Formal or informal, when our companies give us our performance reviews,
they point out our “areas for improvement” (the politically correct way
of saying, the
things you suck at), then they offer us a development plan to get
better at those things. In other words — if you keep swimming, you’ll
get better at it.
all be good at everything. This is partly the logic behind having a team
in the first place, so each role can be filled with the person best
suited for that role and together, every job and every strength
Smart companies are the ones that identify
someone’s natural talent and help them become even better at it. The result is
a highly motivated employee who feels like the company is really
looking after his or her career. In return, they will reward the company with
superior performance (partly because they’re already good at what they’re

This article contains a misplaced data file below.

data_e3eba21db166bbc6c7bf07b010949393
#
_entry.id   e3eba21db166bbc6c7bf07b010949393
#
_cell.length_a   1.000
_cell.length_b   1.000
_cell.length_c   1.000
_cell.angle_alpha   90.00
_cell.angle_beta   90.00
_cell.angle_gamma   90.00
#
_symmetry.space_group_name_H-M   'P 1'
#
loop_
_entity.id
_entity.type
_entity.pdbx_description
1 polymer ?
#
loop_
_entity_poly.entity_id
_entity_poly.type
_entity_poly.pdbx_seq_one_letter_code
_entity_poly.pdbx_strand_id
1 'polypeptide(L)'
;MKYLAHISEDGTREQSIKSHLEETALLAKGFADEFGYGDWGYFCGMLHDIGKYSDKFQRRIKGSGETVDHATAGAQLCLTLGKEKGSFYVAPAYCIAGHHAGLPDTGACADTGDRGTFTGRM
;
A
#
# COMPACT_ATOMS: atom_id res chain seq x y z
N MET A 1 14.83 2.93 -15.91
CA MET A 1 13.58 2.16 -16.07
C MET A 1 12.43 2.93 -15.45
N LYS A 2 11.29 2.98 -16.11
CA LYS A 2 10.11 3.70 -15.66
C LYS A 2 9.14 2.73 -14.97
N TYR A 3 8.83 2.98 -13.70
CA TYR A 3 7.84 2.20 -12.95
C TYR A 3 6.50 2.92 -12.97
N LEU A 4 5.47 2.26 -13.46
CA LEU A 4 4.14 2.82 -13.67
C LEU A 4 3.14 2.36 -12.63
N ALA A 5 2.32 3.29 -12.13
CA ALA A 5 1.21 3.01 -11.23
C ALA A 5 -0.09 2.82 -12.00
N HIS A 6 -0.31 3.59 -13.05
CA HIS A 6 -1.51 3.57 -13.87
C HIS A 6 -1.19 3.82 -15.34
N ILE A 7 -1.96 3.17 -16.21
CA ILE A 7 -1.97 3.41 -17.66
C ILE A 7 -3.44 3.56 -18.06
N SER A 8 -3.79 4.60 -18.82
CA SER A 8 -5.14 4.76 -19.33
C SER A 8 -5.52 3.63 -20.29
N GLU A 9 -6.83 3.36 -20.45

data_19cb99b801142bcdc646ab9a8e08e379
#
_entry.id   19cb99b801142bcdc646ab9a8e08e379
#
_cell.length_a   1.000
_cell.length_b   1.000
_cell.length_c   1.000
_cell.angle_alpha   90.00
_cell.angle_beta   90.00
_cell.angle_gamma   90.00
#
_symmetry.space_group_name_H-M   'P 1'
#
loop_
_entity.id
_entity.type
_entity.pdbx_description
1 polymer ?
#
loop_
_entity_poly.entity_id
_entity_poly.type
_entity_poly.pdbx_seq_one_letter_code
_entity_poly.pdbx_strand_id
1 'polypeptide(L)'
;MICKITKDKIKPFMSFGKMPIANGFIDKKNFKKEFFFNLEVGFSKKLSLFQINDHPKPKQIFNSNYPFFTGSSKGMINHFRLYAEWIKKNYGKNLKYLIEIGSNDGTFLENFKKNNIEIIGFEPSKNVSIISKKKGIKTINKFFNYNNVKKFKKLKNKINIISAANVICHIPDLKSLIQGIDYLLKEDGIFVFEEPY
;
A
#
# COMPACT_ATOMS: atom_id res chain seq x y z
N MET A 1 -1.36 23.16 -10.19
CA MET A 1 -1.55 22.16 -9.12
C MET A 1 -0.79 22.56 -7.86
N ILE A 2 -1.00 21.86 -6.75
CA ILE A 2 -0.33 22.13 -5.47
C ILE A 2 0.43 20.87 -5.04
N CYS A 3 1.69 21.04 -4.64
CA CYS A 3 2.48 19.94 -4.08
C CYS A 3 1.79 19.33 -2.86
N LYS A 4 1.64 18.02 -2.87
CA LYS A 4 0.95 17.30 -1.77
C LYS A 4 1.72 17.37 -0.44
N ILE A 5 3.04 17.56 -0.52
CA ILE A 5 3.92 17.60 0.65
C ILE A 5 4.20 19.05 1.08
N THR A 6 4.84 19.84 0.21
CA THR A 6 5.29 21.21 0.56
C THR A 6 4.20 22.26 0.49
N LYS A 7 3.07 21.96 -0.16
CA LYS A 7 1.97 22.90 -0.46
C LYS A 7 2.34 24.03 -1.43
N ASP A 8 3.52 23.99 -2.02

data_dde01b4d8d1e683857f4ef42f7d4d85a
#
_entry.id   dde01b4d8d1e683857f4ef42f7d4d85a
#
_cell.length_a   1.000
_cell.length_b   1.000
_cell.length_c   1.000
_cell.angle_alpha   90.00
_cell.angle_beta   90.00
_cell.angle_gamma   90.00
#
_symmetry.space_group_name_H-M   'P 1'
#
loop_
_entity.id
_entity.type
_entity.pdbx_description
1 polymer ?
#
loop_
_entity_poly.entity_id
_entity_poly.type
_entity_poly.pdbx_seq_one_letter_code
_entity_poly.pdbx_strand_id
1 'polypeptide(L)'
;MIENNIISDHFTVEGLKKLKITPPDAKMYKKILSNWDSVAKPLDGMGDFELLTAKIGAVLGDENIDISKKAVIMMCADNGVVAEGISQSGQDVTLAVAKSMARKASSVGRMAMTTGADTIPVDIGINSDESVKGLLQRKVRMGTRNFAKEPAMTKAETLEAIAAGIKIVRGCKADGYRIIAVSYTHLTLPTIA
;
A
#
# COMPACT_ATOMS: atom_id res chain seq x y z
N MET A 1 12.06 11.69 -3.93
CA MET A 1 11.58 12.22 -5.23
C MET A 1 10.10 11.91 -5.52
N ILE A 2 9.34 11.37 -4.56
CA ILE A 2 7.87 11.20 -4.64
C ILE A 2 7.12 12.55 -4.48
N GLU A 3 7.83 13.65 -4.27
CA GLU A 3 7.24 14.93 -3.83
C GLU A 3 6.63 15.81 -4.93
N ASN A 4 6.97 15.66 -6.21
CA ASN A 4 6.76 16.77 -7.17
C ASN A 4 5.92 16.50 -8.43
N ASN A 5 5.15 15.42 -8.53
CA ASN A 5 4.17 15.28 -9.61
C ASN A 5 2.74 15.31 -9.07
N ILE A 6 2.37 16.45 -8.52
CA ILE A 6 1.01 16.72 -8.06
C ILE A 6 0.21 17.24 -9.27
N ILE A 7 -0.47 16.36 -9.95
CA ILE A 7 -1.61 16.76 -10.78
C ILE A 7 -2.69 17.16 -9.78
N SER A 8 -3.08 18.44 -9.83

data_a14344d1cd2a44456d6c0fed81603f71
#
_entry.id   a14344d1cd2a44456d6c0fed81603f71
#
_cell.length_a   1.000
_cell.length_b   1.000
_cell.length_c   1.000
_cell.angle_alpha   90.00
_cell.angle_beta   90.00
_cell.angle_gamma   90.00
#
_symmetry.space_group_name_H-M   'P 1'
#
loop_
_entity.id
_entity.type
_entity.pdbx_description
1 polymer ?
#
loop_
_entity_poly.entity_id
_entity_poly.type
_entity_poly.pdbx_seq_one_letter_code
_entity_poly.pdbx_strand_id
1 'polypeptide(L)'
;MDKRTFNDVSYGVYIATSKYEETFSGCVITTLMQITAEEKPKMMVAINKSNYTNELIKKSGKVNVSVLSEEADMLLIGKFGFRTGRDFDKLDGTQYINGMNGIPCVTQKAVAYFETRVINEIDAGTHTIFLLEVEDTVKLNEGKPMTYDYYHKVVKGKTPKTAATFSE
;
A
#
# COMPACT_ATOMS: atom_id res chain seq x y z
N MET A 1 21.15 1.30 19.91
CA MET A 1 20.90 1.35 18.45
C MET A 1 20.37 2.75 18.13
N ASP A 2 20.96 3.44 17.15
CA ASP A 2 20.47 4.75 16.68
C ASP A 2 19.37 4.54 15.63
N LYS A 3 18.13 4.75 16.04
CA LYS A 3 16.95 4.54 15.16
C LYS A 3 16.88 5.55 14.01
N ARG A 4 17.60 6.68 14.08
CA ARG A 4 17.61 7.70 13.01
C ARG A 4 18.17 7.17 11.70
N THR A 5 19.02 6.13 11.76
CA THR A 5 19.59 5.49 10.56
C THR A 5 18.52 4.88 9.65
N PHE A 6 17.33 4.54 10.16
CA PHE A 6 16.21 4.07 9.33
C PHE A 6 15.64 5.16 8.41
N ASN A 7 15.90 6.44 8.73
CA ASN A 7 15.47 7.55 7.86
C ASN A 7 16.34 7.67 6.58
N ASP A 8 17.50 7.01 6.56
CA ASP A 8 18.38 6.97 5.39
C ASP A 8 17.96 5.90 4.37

doing) and because they wants to do right by the company that is doing
right by them.
If you want to
lead, focus on your own areas of
leadership. If you’re a great motivator, then motivate. If you’re a
great manager, then manage. If you’re a great organizer, then help
others stay organized. If you’re a visionary, then talk about the things
you can see. Identify your own strength, build on it and surround
yourself with people who are brilliant at all the things you’re not.
What you’re left with is a team worth leading.